Born Norman Cook in 1963, Fatboy
Slim turned the world on to trip-hop electronica dance beats
in the summer of 1998. Having released the somewhat popular
Better Living Through Chemistry album back in 1996,
Fatboy Slim was poised to do something great when his 1998
You've Come a Long Way Baby dropped like a sonic
wonder. Powered by the popularity of "the Rockafeller
Skank" which was featured in one of the popular Gap
Clothing Co. television commercials, You've Come a Long
Way Baby began selling well in the United States. Yet
it was not until Spike Jonze
put on his dancing shoes for the production of the "Praise
You" music video that Fatboy Slim would become a household
name. When MTV placed "Praise You" into heavy
rotation, many viewers mistakenly thought it was Fatboy
Slim doing the dance steps in the video.
Riding high on the success of his
album, Fatboy Slim was approached by the Beastie Boys to
remix one of their songs from Hello
Nasty (1998). The result was a remix that was so
good that the band chose it for the music video in place
of their original lp version. The track later reappeared
with a much-coveted spot on the Beastie
Boys: Sounds of Science Anthology.
When the British music magazine NME interviewed Fatboy
Slim they asked: What record do you wish that you would
have made in 1998? His answer was kind of surprising: "'Intergalactic:
The Prisoners of Technology Remix" (unreleased version).
The Prisoners of Technology's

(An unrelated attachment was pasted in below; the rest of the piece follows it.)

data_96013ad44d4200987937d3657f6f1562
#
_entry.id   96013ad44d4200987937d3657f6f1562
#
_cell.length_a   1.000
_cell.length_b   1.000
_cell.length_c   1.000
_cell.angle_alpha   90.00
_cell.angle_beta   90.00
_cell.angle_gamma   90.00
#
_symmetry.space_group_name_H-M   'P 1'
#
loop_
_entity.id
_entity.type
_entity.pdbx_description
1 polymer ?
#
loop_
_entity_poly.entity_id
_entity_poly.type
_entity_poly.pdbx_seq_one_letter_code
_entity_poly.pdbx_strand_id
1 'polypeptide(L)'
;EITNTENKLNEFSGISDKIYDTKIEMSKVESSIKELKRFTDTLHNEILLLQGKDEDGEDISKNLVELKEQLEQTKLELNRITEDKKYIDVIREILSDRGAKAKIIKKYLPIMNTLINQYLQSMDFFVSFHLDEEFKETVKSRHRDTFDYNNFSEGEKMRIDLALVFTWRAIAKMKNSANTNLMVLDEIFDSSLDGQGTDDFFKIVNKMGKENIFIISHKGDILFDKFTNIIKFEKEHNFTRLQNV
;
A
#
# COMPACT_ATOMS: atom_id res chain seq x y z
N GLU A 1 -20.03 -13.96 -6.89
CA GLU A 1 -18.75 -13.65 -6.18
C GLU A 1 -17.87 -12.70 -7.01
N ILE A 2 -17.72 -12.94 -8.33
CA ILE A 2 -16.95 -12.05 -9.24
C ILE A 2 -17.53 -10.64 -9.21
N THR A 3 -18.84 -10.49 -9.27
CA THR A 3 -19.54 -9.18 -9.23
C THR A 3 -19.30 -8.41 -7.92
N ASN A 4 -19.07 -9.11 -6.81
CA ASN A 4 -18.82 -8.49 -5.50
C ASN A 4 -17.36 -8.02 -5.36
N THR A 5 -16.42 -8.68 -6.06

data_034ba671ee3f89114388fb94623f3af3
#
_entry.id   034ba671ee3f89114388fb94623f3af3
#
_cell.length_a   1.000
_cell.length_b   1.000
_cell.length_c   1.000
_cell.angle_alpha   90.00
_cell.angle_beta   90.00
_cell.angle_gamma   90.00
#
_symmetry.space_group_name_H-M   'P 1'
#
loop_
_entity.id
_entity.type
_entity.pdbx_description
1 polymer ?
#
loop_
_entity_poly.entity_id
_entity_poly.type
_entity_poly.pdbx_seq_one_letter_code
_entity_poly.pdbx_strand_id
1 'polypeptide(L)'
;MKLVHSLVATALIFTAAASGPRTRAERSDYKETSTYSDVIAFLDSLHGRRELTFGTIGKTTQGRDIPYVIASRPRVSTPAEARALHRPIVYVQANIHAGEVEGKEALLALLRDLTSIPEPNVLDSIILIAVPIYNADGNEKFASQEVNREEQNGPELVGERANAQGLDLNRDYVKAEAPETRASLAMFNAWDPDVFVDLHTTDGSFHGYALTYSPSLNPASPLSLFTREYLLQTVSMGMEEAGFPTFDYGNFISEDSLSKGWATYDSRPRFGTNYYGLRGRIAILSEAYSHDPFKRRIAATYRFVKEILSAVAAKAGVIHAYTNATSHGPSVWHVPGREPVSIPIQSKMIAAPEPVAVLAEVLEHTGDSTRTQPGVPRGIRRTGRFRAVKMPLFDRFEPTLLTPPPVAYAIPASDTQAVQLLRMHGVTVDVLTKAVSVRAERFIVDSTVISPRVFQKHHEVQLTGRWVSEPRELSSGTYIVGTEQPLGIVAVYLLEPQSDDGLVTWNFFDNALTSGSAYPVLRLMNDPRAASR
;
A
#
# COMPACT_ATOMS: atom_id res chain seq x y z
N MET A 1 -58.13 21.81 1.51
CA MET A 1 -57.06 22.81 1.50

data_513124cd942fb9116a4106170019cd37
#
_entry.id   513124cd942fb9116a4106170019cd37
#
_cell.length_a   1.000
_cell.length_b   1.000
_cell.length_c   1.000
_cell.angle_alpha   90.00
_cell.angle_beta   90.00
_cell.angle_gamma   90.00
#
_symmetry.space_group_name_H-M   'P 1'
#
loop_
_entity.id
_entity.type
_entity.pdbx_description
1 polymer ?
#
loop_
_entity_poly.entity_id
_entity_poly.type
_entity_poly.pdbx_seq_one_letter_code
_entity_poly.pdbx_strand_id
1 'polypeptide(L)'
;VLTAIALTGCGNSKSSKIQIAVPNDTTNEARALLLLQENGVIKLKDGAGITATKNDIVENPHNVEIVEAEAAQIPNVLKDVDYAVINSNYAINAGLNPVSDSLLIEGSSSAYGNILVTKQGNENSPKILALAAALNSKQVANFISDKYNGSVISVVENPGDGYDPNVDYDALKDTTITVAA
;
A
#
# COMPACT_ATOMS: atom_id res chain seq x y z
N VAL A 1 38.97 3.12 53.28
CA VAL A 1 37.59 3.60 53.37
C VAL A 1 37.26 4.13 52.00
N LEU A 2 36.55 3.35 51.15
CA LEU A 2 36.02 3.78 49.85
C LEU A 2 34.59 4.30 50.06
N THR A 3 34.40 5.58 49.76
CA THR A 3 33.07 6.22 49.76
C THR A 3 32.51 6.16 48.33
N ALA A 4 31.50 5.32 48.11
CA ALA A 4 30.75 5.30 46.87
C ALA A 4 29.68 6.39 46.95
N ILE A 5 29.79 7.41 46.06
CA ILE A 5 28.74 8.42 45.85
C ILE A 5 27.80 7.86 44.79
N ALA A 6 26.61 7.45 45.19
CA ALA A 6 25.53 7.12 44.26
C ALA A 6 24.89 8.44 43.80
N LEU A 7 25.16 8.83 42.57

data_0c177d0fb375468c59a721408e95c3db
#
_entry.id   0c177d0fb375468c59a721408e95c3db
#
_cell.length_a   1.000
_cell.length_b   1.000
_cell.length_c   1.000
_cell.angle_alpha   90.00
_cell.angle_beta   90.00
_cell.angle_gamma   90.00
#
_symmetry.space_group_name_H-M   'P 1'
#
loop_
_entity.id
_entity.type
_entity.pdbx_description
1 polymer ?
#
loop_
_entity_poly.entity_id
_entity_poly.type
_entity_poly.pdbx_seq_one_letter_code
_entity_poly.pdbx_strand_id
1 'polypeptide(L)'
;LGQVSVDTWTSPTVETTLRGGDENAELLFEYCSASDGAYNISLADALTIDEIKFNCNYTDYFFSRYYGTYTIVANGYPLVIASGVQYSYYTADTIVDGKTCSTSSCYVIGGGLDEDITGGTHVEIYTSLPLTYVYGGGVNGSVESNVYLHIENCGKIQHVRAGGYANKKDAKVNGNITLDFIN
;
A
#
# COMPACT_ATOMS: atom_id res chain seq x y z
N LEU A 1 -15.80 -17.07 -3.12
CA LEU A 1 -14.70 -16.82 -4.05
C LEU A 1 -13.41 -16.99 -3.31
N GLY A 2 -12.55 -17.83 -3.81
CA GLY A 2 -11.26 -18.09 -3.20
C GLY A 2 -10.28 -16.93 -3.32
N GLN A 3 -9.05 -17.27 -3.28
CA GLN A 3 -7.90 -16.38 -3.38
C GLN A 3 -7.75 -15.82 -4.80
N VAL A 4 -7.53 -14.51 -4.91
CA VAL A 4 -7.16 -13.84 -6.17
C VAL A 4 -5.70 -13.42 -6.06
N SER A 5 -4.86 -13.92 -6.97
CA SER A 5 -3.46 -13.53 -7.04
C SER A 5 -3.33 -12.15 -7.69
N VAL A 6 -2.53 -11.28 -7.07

first remix of 'Intergalactic' is excellent, but I managed
to end up with the only copy of it because the Beastie Boys
nixed it. They didn't like it. It's brilliant - the speed
is doubled up, it's a really pokey drum'n'bass mix - but
what they did is speed the Beastie Boys vocals up slightly
and, as I found out later when I remixed the next one (Body
Movin'), the Beastie Boys are a bit precious about that.
And so they released an instrumental version on the 12"
instead, because they didn't want the vocal version released.
But they made one test acetate of it, and the people from
the record company very kindly gave it to me, so I have
the only copy in existence. It's great, because whenever
I play it around the world everyone just kind of freaks
out when they hear it. It's such a shame because it's my
second favorite track this year, and it didn't even get
Recently on June 20 2006, Norman Cook put out a Fatboy Slim greatest hits collection entitled "Greatest Hits: Why Try Harder." To coincide with the release, there was a five track single for "That Old Pair of Jeans" which featured an interesting remix of "Praise You" contributed by none other than Mike D and Adrock.